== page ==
Photo by Markus Spiske
When people are giving their all, when the pressure’s on and they are stretched too thinly, that is when it is very easy to be hurt by others.
And there seems to be a lot of educational leaders feeling that hurt at the moment.
These are good people doing their very best to lead in difficult circumstances – maybe because of COVID, maybe because they are new to a role or new to a school, maybe they’re not getting the support they need from those with the purse strings . . . What they have in common is a deep feeling of hurt – betrayal almost by the very people they are trying to serve.
Why is that?
My gut feeling is that it is to do with being human, or more accurately, not being seen as human.
. . .
Steve and I often write about the leader’s role not defining us. It is part of who we are but not all of who we are, but does your team believe that too?
It can be very easy to unwittingly contribute to this misconception (that you are one dimensional). It’s a tough gig at the top and one way to mitigate risk is to metaphorically pull on your armour and present a “professional” face to your school.
There are many ways to do this – you can separate yourself by the way you dress, you can create a culture where you are always in charge, you can subtly discourage disagreement, you can pretend you know what to do in all situations . . . the list is long.
Meanwhile, your team are facing their own challenges. They too are struggling inside a pandemic, they too may also feel overwhelmed by workload or difficult situations. Their challenges are real too.
Then one day you hold a staff meeting and seemingly from out of left field, despite the huge effort you have clearly put into the situation, there is a total lack of kindness or understanding towards you. Churlish questions are asked, people’s faces show disapproval, you can almost taste the disdain in some corners of the room . . .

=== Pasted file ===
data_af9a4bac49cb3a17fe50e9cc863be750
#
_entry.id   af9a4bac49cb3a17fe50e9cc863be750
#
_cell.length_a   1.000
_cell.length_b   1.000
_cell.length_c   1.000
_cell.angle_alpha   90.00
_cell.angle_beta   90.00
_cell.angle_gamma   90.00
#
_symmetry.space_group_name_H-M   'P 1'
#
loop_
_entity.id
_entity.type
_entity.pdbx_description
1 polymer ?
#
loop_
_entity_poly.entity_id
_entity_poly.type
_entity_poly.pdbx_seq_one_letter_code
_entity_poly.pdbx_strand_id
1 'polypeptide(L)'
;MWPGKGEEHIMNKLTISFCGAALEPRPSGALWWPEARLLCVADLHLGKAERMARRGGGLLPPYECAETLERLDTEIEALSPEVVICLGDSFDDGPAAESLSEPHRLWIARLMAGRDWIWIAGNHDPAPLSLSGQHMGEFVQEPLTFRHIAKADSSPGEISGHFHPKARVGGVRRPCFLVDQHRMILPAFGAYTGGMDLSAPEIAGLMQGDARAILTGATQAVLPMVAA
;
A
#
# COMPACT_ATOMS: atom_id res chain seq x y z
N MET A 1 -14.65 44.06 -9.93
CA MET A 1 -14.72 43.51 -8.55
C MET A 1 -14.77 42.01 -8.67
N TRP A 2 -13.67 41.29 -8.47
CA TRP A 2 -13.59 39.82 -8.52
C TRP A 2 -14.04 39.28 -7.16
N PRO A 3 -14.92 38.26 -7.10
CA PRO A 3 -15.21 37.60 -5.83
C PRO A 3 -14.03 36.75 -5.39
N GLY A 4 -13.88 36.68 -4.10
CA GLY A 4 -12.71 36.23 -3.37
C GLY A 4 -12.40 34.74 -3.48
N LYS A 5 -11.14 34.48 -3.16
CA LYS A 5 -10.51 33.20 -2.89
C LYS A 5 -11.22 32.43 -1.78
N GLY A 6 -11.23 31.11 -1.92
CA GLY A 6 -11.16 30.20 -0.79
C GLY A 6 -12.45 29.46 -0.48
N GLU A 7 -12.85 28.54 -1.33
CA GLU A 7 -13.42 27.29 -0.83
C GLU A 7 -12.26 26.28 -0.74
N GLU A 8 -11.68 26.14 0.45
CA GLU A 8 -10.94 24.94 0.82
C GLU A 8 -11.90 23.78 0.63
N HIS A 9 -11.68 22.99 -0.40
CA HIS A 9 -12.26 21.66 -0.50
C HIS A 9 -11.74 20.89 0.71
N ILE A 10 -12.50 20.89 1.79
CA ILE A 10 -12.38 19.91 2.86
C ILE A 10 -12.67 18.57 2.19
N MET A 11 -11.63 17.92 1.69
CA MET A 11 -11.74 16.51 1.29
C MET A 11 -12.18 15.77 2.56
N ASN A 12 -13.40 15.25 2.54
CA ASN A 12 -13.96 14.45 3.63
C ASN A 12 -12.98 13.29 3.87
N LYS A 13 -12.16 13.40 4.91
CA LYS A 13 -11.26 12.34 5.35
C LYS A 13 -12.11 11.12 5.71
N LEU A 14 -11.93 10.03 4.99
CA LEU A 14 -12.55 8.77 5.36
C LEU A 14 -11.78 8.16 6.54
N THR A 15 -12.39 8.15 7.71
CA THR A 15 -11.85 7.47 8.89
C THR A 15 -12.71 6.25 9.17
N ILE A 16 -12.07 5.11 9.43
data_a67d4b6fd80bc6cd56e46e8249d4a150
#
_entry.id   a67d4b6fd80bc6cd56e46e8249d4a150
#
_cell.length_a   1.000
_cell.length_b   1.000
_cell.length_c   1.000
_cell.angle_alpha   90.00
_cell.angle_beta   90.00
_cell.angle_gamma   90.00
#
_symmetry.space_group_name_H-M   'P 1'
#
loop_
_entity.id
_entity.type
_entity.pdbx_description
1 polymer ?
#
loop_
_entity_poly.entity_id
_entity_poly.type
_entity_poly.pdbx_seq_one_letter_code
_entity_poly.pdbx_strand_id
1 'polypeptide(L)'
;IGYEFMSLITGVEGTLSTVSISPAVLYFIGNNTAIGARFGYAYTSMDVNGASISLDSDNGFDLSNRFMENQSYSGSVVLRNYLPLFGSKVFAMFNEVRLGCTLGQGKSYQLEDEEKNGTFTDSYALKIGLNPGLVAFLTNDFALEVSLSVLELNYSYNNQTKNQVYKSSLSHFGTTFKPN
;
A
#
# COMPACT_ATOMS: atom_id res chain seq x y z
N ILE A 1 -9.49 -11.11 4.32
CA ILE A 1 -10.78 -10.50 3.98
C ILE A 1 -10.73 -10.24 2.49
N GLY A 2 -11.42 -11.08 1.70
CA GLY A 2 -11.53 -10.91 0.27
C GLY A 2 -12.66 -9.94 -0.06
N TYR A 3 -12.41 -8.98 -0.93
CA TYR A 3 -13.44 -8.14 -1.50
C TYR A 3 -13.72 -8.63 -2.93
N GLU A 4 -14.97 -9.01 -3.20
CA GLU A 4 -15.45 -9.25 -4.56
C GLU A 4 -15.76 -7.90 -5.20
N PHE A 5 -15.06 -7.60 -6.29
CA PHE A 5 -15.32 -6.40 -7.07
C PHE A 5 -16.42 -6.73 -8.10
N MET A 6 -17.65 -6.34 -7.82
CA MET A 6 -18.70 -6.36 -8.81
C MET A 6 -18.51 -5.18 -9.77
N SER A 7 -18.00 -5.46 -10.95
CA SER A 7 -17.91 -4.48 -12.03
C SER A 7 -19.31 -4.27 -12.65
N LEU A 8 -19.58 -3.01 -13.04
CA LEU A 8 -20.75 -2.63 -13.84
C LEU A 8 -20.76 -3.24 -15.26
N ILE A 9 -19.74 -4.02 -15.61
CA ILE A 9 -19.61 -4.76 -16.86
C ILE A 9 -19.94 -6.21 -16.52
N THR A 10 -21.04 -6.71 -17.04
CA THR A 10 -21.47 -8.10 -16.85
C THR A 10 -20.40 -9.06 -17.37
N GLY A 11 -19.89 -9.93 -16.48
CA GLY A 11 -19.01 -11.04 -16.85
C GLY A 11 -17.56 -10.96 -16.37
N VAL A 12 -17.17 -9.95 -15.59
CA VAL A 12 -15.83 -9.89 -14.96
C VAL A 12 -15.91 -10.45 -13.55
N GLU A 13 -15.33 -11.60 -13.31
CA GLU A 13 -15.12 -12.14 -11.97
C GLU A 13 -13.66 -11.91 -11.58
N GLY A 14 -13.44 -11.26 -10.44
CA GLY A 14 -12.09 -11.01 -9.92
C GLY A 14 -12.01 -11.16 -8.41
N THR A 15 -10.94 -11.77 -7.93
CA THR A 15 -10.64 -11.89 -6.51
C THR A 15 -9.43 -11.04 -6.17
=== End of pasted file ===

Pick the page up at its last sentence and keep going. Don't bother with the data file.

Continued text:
What!? Don’t they see how much of yourself you’ve put into this? How can they seemingly completely “forget” all the slack you have cut them – the leave granted, the thoughtful messages about achievements, the support of their initiatives . . .
. . .
Maybe, just maybe, it’s because they have stopped seeing you as a person and now see you as “The principal” or “The Assistant Principal”. And when you are reduced to merely your official role, your feelings and emotions are easily discounted.
As a person, you are invisible.
. . .
I believe at least part of the answer is to lead from a position of humanity. You need to let your team see you as a person who happens to be their leader, rather than just a leader, fullstop.
And the way to do this is to be brave enough to be vulnerable.
“Vulnerable” – “capable of being physically or emotionally wounded.” The critical word here is capable – it’s the possibility that shows you as being human.
Brene Brown describes this beautifully.
There are simple actions that you can start (or do more often) tomorrow –
Admit when you don’t know
Ask for help
Talk about your life outside work
Share your aspirations
These things can help others see you as a person and when the going gets tough, that is a very good thing.